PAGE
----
“Oh, my giddy aunt!” I find it hard to believe that the last time I wrote about IOTech here on EEJournal was in “the before times” we used to call April 2020 when I waffled on about IOTech: Bridging the OT-IT Divide. Now I have even more exciting news to impart, but first…
I was wondering about the origin of the phrase, “Oh, my giddy aunt,” so I took it upon myself to have a quick Google while no one was looking, only to find that there’s a website called OhMyGiddyAunt in the land Down Under, and they explain things thus: “‘Oh My Giddy Aunt!’ was a popular English saying early last century, often used to indicate surprise in the days before less genteel expletives became more freely used.”
Now I have a jumble of miscellaneous thoughts ricocheting around my overextended cranium, starting with the Australian rock band Men at Work and their breakthrough hit Down Under. You have to admit that this song has a certain something that lets it stand proud in the crowd, as it were. In fact, you’ll have to give me a moment while I play the Down Under video myself.
Now, where were we? Oh yes, I remember. To be honest, until I Googled “Oh, my giddy aunt,” I’d completely forgotten that the second incarnation of Doctor Who, played by actor Patrick Troughton, often used this phrase. For example, he muttered it to himself when he saw the side-effects of Reverse Tachyon-Cronon (RTC) units (the rascally Euterpians created books whose pages were coated with RTCs. As a result, flipping the pages moved time forwards or backwards for the user, but we digress…
Returning to the lads and lasses at IOTech, this is a B2B software products company developing state of the art software platform technologies for the Internet of Things (IoT) with a specific focus on industrial IoT systems. IOTech’s products address the full spectrum of secure hard and soft real-time edge computing needs, dramatically reducing time to market and system integration costs for their partners who form the supply chains to multiple vertical IoT market domains. Let’s also briefly remind ourselves of something I said in my previous IOTech-centric column as follows:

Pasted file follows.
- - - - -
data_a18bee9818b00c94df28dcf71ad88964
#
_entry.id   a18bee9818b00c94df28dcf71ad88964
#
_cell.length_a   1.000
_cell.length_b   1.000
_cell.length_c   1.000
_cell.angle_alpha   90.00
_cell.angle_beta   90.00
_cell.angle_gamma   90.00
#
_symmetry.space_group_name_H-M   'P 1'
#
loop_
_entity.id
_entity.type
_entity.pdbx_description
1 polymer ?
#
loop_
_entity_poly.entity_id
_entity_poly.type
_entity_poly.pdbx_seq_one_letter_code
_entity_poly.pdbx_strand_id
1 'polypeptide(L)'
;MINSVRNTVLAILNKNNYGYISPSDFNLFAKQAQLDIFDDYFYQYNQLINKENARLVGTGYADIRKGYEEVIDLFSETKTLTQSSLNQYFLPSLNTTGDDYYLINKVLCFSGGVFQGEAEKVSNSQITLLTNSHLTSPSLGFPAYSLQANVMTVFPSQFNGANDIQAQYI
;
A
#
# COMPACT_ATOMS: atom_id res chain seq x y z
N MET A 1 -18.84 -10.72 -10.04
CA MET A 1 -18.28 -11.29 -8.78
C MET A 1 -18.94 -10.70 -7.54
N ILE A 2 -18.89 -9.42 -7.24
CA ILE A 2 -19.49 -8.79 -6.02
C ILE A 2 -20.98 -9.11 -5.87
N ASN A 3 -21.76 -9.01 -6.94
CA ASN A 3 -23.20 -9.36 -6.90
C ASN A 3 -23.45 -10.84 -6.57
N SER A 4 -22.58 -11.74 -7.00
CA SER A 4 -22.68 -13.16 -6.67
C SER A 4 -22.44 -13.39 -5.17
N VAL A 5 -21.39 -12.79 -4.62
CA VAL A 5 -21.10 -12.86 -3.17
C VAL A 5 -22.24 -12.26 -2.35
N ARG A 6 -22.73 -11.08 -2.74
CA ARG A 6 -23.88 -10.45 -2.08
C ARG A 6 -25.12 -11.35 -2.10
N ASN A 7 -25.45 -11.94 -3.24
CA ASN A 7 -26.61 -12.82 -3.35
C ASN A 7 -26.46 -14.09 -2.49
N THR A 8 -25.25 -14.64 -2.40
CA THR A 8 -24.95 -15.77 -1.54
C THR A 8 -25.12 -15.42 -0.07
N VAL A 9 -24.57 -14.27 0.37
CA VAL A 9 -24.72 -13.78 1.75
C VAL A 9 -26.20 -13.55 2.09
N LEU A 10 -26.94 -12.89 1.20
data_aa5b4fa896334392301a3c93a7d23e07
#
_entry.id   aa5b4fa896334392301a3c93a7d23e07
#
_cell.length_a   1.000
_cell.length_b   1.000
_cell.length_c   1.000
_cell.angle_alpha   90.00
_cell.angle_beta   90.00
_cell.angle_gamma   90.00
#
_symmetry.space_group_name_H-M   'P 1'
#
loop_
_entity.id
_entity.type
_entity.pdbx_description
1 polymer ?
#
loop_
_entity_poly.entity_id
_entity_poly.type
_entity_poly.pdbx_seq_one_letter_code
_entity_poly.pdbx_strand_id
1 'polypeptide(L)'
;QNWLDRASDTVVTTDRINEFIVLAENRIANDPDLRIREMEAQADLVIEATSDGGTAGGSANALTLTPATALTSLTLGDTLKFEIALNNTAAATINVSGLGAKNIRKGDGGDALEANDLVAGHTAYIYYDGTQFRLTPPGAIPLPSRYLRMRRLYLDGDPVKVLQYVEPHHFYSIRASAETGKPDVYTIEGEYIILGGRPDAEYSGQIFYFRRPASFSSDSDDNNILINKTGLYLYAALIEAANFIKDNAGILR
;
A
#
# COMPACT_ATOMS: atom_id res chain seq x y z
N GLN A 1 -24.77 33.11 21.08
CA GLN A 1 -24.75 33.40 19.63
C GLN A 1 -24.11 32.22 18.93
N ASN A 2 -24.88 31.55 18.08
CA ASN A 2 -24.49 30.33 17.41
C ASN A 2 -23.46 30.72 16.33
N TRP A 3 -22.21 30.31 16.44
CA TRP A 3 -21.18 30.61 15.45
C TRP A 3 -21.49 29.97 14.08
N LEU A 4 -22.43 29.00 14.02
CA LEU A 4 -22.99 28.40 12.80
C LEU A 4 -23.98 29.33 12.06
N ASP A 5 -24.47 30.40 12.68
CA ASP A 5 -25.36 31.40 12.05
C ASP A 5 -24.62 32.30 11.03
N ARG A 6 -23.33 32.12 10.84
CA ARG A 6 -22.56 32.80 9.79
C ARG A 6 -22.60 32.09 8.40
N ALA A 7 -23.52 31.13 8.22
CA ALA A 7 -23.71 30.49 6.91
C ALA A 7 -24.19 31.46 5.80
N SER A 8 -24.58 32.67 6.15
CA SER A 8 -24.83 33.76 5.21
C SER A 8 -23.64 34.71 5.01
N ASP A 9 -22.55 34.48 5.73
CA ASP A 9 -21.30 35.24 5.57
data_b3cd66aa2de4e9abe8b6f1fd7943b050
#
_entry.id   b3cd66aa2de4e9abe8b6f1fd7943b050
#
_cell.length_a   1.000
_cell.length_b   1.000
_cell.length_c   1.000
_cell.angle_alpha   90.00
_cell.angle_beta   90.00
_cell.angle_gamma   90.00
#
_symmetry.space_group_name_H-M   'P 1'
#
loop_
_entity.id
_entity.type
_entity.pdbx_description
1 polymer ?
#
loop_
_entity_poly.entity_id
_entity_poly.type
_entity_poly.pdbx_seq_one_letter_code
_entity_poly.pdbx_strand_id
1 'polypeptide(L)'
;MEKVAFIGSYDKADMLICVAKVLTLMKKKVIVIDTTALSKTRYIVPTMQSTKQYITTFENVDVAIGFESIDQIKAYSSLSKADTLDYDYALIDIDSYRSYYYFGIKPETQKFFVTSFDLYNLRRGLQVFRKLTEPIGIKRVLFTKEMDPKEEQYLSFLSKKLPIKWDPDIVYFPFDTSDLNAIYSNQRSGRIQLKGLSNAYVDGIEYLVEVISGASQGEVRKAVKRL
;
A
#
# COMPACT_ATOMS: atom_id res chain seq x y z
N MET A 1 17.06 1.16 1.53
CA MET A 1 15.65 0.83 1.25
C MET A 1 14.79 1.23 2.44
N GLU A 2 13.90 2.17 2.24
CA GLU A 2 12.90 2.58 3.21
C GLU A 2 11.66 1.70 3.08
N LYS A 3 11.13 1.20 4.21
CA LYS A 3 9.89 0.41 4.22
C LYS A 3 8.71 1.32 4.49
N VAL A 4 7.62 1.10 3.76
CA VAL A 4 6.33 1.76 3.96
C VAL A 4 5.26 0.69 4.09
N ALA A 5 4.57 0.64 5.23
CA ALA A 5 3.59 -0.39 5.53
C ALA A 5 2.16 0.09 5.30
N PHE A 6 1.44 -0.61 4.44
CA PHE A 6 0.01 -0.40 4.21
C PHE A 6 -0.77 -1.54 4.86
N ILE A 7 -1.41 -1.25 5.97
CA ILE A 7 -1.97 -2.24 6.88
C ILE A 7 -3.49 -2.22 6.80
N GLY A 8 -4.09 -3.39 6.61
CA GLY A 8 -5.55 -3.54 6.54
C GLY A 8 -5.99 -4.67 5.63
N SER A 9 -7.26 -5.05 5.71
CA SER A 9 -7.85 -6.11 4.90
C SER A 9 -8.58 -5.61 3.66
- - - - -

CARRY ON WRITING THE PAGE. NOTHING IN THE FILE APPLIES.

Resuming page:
Let’s start with IOTech’s edgeXpert. On the South Side, edgeXpert provides a wealth of connectors and profiles that can ingest raw data from sensors in any way, shape, or form — anything from the twisted wire electrical specifications and protocols of the 1960s to the packet-based interfaces of today’s most sophisticated sensor devices (the connectors handle the protocols, while the profiles specify “what to expect coming in” and “what to send out”). On the North Side, there are the enterprise level connectors and profiles required to export the processed data into the fog and the cloud.
In between, the IOTech edge platform solution includes core data services, such as the ability to normalize edge data, aggregate edge data from multiple sensors, and store edge data for subsequent use. There are also services to analyze and process the data, along with services for security and management.
One key point is that edgeXpert boasts a distributable architecture — its various microservices can run on a single host or be distributed across a cluster based on resource availability. In some cases, portions of edgeXpert might run on the edge devices themselves, such as smart surveillance cameras, for example. The containerized deployment of microservices supports portability, while distribution of microservices provides scalability and failover support, where failover is a method of protecting computer systems from failure, in which standby equipment automatically takes over when the main system fails.